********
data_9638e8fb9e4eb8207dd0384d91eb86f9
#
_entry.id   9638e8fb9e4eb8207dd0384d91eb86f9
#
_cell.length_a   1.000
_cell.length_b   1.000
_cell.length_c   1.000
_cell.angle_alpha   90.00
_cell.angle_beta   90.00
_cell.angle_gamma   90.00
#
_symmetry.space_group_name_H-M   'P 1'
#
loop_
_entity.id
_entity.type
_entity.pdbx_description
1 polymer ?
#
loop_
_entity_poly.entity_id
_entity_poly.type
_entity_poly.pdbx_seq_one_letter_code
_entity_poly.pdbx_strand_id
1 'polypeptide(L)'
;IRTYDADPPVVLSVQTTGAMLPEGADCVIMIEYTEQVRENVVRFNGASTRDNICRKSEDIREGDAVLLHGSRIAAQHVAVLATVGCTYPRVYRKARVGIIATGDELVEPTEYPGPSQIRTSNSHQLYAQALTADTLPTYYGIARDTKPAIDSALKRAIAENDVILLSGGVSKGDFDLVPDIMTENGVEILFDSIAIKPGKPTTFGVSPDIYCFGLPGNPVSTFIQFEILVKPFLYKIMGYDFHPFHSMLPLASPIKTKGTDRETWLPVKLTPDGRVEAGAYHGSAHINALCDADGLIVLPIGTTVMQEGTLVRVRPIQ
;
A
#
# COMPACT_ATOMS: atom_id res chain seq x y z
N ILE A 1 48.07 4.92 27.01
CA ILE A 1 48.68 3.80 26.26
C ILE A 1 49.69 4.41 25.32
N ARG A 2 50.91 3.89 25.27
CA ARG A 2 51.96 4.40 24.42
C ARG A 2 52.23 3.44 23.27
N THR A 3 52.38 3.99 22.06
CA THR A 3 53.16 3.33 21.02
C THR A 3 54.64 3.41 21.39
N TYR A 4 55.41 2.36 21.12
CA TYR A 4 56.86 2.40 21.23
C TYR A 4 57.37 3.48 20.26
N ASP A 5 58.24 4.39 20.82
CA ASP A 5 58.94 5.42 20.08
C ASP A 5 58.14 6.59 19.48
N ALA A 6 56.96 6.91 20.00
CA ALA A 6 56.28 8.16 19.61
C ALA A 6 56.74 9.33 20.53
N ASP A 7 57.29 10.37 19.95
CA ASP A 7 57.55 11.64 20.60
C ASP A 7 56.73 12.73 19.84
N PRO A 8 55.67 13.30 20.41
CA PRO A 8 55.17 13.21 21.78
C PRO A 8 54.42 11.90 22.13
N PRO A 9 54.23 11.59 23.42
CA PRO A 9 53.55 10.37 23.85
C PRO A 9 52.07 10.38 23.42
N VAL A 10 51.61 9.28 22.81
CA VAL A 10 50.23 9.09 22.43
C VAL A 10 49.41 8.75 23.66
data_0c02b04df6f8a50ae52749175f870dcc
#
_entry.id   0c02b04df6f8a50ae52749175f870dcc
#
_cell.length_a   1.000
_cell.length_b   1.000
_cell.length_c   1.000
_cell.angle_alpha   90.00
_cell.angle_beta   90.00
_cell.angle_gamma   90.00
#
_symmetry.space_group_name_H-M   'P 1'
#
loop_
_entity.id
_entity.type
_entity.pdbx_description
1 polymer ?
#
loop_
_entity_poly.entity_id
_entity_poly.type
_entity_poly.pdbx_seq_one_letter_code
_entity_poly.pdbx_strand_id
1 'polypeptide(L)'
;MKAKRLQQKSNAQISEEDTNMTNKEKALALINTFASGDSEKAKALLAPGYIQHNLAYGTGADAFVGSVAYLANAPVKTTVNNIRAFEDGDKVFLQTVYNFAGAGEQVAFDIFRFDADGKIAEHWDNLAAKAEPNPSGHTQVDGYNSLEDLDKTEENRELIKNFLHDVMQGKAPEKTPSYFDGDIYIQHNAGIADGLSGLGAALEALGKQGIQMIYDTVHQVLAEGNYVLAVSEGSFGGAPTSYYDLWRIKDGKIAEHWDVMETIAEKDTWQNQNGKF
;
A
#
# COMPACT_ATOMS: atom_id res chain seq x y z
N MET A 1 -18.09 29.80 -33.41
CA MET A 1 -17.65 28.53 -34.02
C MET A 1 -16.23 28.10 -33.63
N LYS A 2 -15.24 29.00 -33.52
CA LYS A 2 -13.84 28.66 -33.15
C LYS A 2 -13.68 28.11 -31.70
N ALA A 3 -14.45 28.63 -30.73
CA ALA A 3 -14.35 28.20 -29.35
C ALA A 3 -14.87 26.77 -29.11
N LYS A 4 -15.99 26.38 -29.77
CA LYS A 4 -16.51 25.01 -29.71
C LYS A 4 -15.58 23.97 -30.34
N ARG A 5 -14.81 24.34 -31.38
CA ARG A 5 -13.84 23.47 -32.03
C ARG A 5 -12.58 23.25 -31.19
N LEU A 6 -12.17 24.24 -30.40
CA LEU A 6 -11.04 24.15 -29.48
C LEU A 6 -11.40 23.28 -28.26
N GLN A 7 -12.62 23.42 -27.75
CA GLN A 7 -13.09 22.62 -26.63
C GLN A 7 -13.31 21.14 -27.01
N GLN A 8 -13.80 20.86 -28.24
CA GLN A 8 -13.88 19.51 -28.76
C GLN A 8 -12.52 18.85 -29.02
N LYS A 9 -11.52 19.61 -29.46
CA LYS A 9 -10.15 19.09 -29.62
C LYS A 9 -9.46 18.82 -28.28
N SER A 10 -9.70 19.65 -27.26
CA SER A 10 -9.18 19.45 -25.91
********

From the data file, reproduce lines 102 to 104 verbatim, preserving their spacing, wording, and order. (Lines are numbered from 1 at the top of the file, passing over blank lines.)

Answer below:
C LYS A 4 -15.58 23.97 -30.34
N ARG A 5 -14.81 24.34 -31.38
CA ARG A 5 -13.84 23.47 -32.03